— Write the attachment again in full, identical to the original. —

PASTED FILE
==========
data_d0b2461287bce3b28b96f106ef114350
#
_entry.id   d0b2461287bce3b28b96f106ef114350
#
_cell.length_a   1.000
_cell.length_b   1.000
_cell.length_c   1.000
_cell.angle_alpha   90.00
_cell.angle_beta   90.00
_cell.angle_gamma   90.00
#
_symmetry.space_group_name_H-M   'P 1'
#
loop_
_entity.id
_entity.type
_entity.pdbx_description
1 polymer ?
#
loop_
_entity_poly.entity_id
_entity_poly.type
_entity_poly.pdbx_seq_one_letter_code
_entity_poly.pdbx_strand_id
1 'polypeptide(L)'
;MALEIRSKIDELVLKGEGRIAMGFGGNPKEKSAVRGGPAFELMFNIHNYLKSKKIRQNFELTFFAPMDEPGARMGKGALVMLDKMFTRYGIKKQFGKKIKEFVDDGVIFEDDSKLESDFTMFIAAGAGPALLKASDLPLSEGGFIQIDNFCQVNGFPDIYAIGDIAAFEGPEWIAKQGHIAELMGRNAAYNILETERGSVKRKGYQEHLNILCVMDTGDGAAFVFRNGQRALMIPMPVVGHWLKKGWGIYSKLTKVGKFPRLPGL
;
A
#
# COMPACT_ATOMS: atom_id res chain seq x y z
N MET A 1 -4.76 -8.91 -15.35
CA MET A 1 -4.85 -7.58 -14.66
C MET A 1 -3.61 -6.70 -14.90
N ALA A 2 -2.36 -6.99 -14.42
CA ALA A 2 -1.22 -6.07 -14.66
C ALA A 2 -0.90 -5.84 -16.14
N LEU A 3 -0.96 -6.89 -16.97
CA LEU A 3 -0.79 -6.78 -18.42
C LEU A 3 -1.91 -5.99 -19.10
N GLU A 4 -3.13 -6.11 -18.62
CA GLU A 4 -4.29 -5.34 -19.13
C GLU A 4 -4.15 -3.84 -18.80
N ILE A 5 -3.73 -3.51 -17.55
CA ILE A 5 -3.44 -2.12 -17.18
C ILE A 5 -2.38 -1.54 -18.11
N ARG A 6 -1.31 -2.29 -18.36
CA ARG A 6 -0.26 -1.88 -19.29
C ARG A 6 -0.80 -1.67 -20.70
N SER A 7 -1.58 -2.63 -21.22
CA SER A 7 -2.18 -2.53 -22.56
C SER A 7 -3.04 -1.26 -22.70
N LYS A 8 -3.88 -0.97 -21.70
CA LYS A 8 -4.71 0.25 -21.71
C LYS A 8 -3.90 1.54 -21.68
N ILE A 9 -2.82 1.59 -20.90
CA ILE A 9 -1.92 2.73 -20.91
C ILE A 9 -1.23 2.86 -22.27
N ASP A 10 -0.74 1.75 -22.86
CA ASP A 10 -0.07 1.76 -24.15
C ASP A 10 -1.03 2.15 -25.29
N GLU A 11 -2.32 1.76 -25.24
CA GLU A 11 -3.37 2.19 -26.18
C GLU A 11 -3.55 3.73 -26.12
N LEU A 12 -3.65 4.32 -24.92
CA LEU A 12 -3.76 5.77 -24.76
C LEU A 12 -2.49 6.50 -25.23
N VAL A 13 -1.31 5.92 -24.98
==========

data_d0b2461287bce3b28b96f106ef114350
#
_entry.id   d0b2461287bce3b28b96f106ef114350
#
_cell.length_a   1.000
_cell.length_b   1.000
_cell.length_c   1.000
_cell.angle_alpha   90.00
_cell.angle_beta   90.00
_cell.angle_gamma   90.00
#
_symmetry.space_group_name_H-M   'P 1'
#
loop_
_entity.id
_entity.type
_entity.pdbx_description
1 polymer ?
#
loop_
_entity_poly.entity_id
_entity_poly.type
_entity_poly.pdbx_seq_one_letter_code
_entity_poly.pdbx_strand_id
1 'polypeptide(L)'
;MALEIRSKIDELVLKGEGRIAMGFGGNPKEKSAVRGGPAFELMFNIHNYLKSKKIRQNFELTFFAPMDEPGARMGKGALVMLDKMFTRYGIKKQFGKKIKEFVDDGVIFEDDSKLESDFTMFIAAGAGPALLKASDLPLSEGGFIQIDNFCQVNGFPDIYAIGDIAAFEGPEWIAKQGHIAELMGRNAAYNILETERGSVKRKGYQEHLNILCVMDTGDGAAFVFRNGQRALMIPMPVVGHWLKKGWGIYSKLTKVGKFPRLPGL
;
A
#
# COMPACT_ATOMS: atom_id res chain seq x y z
N MET A 1 -4.76 -8.91 -15.35
CA MET A 1 -4.85 -7.58 -14.66
C MET A 1 -3.61 -6.70 -14.90
N ALA A 2 -2.36 -6.99 -14.42
CA ALA A 2 -1.22 -6.07 -14.66
C ALA A 2 -0.90 -5.84 -16.14
N LEU A 3 -0.96 -6.89 -16.97
CA LEU A 3 -0.79 -6.78 -18.42
C LEU A 3 -1.91 -5.99 -19.10
N GLU A 4 -3.13 -6.11 -18.62
CA GLU A 4 -4.29 -5.34 -19.13
C GLU A 4 -4.15 -3.84 -18.80
N ILE A 5 -3.73 -3.51 -17.55
CA ILE A 5 -3.44 -2.12 -17.18
C ILE A 5 -2.38 -1.54 -18.11
N ARG A 6 -1.31 -2.29 -18.36
CA ARG A 6 -0.26 -1.88 -19.29
C ARG A 6 -0.80 -1.67 -20.70
N SER A 7 -1.58 -2.63 -21.22
CA SER A 7 -2.18 -2.53 -22.56
C SER A 7 -3.04 -1.26 -22.70
N LYS A 8 -3.88 -0.97 -21.70
CA LYS A 8 -4.71 0.25 -21.71
C LYS A 8 -3.90 1.54 -21.68
N ILE A 9 -2.82 1.59 -20.90
CA ILE A 9 -1.92 2.73 -20.91
C ILE A 9 -1.23 2.86 -22.27
N ASP A 10 -0.74 1.75 -22.86
CA ASP A 10 -0.07 1.76 -24.15
C ASP A 10 -1.03 2.15 -25.29
N GLU A 11 -2.32 1.76 -25.24
CA GLU A 11 -3.37 2.19 -26.18
C GLU A 11 -3.55 3.73 -26.12
N LEU A 12 -3.65 4.32 -24.92
CA LEU A 12 -3.76 5.77 -24.76
C LEU A 12 -2.49 6.50 -25.23
N VAL A 13 -1.31 5.92 -24.98